When purchasing software development services the customer wishes to optimize three variables: value, cost and risk. The approach described below is designed to maximize value and minimize cost and risk.
Consider the project ABCD.
Figure 1: The ABCD project
ABCD consists of four high-level components: A, B, C and D. Each component is subject to a high-level analysis to identify an appropriate budget. The budget is based on the expected value of the component and expert opinion of the investment required to deliver a quality, effective solution.
|Component||Effort Budget (days)|
The fixed-price is the vendor’s price for ninety days of effort. The fixed-effort is ninety days. The vendor and customer now form a fixed-price, fixed-effort agreement to deliver project ABCD.
During delivery the customer and vendor prioritize and negotiate the details of each component to ensure that they fit within the effort budget.
Fixing the price has the benefit of controlling the customer’s cost risk. While not denying the value of controlling cost there are some caveats that must be noted. Firstly, like the hydra, risk is a many-headed beast and cost is rarely the risk that causes failure. The greater risk is the risk of delivering a solution that does not achieve the required outcome. It does not matter how effectively the cost risk is controlled if the solution does not solve the problem. In this case every dollar that was spent returned nothing.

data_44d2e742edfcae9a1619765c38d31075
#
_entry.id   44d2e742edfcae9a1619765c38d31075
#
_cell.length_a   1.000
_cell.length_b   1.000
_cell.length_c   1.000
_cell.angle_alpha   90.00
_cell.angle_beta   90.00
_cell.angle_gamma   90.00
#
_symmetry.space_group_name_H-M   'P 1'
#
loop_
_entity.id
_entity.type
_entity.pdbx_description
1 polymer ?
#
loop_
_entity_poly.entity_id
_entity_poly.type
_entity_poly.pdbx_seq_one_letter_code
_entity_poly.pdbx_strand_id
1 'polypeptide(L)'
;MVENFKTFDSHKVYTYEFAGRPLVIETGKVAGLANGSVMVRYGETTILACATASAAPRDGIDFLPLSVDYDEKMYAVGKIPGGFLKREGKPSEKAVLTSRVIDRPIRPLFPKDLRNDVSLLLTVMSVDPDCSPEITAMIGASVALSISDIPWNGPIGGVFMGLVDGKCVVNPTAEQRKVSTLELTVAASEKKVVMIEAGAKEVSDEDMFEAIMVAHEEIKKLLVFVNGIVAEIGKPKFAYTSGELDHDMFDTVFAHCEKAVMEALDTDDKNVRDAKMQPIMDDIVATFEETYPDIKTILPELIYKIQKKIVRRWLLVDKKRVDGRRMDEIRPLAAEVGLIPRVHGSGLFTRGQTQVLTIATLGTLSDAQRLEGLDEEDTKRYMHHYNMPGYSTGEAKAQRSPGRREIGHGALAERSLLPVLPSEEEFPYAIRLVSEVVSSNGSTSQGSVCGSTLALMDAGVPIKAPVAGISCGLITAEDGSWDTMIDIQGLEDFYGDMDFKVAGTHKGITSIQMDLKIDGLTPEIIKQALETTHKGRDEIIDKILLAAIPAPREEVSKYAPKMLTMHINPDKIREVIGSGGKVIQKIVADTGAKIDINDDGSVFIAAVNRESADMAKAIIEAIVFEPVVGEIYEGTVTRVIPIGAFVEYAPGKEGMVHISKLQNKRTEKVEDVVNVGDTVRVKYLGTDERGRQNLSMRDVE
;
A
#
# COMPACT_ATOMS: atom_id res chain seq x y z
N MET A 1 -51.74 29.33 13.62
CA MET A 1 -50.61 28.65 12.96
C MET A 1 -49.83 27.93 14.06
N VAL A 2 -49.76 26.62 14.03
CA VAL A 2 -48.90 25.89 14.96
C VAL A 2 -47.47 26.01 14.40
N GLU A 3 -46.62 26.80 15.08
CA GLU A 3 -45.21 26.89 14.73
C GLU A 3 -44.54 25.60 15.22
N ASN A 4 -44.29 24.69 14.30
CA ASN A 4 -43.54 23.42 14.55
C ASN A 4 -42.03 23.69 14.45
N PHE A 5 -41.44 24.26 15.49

Unfortunately, the most common technique for controlling cost, fixed-price fixed-scope, dramatically increases the chance of delivering a solution that is not fit for purpose (see Why Fixed-price, Fixed-scope Is Bad For The Customer).
Fixing the effort ensures efficiency.
Imagine a scenario where the planned implementation of a blockchain storage mechanism is discovered to require twice as much effort as expected, but a database solution is available for less than the original estimate, delivering 99% of the functionality. Because the customer and vendor are required to jointly prioritize and negotiate the details of each component to fit the effort estimate their motivations are aligned to make the sensible decision and choose the database solution.
Each feature and decision is necessarily scrutinized to ensure that it serves the goals of the project. It becomes very difficult for pet features, unjustified features and gold-plating to sneak in.
The final reason to support a fixed-price, fixed-effort approach is that other fixed-price approaches empirically do not work. The control of cost risk is lost to predatory change requests and the necessity of following the plan prevents the team from pursuing value and a system that will achieve its outcome.
Finally, fixed-price fixed scope misalignes incentives in a way that prevents efficient delivery. For more, see Why Fixed-price, Fixed-scope Is Bad For The Customer.